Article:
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Bug of the Week is written by "The Bug Guy," Michael J. Raupp, Professor of Entomology at the University of Maryland.

Tropical treehoppers – Membracidae


The beautiful Membracis mexicana is a devoted mother.


High in the forest canopy this beautiful treehopper guards her eggs.

Bug of the Week returns to tropical rainforests this week to meet some true masters of disguise, treehoppers. These diminutive relatives of cicadas evolved bizarre ornamentation on their bodies to help them escape rapacious predators.  The first segment of the thorax of an insect is called the prothorax. In treehoppers, the dorsal plate of the prothorax is often highly ornamented with spines, globe-like structures, or elongated into the shape of a thorn. Undoubtedly, these thorny structures help treehoppers to appear more plant like than insect like, allowing them to blend in with their environment and escape the searching eyes of predators.

Not all treehoppers rely on camouflage. Many are brightly colored and highly apparent on the leaves and stems on which they feed. As is the case of the monarch butterfly and milkweed bug, dazzling coloration may warn predators of an unpleasant meal should a predator risk a taste of these colorful morsels. Like their kin, the aphids and cicadas, treehoppers are equipped with sucking mouth parts which they jab into a plant to remove nutritious liquids from vascular tissues. The products of their liquid diet are excreted in the form of honeydew, a substance highly valued by other six-legged denizens of the forest including ants.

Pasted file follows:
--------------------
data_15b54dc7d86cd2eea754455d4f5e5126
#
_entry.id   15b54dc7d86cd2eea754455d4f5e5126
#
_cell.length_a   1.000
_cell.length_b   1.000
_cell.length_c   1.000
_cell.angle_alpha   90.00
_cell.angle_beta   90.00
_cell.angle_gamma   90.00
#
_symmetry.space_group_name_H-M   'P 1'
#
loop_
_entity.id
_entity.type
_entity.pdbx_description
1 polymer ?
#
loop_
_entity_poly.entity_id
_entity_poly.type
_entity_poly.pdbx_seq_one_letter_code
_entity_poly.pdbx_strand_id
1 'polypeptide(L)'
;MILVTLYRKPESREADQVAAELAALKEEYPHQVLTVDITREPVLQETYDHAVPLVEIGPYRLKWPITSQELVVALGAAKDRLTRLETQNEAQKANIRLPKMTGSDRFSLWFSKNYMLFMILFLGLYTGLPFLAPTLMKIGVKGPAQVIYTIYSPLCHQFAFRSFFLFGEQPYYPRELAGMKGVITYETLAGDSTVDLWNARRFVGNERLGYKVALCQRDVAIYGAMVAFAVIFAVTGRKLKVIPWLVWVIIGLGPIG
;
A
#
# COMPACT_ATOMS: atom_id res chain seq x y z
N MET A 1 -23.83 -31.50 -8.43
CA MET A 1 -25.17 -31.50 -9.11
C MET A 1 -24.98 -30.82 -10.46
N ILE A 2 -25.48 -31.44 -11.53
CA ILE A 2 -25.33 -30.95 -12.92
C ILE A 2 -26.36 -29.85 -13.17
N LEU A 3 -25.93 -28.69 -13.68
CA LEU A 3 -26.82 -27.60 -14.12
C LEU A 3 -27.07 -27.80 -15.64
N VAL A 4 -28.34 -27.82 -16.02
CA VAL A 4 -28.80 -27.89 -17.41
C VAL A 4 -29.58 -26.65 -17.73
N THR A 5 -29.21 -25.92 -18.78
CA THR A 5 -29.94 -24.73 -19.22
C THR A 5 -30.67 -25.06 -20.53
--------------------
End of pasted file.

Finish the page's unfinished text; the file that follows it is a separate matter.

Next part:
Ants often act as body guards for colonies of treehoppers.

Ants frequently attend and protect colonies of treehoppers and in return provide protection to their herd of honeydew producers, thereby ensuring a steady supply of rich carbohydrates. Treehoppers have another trick or two to reduce the toll inflicted by hungry predators. Several species have evolved parental care whereby the female treehopper remains with her young for part or all of their juvenile development. Many species of treehoppers insert their eggs directly into leaf or stem tissue.

This thorn-like treehopper guards her eggs after laying them in a froth-covered mass.

In a tree high above the forest floor in Costa Rica, a gorgeous mother membracid stoutly defended a clutch of eggs deposited in the soft tissue of a branch. Even a gentle attack by the index finger of a bug geek did not cause this dedicated mother to abandon her brood. On a large-leafed plant in the rainforests of Belize, I discovered several female treehoppers guarding froth-covered masses of eggs deposited on the mid-vein of a leaf.

Two adult treehoppers share guard duty watching over little treehopper nymphs.

Nearby, while dozens of treehopper nymphs cavorted on the leaf blade, a diligent mother stood guard on the leaf’s petiole, the perfect spot to intercept wandering youngsters and hungry predators attempting to search the leaf for tender young treehoppers. It is fascinating to observe iconic human behaviors such as parental care in tiny creatures seemingly so different and far removed from humankind. Perhaps, they are not so far removed after all.



With mom on guard, treehopper nymphs can’t wander away and hungry predators will be contested.


The wonderful paper entitled “Sociality in Membracidae (Homoptera)” by T. Wood and “The Insects: An Outline of Entomology” by P. Gullen and P.S. Cranston were used as resources for this episode. 

We thank Dr. Shrewsbury and the intrepid students of BSCI 339M ‘Tropical Biology in Belize’ for spotting treehoppers in high and low places and providing the inspiration for this episode.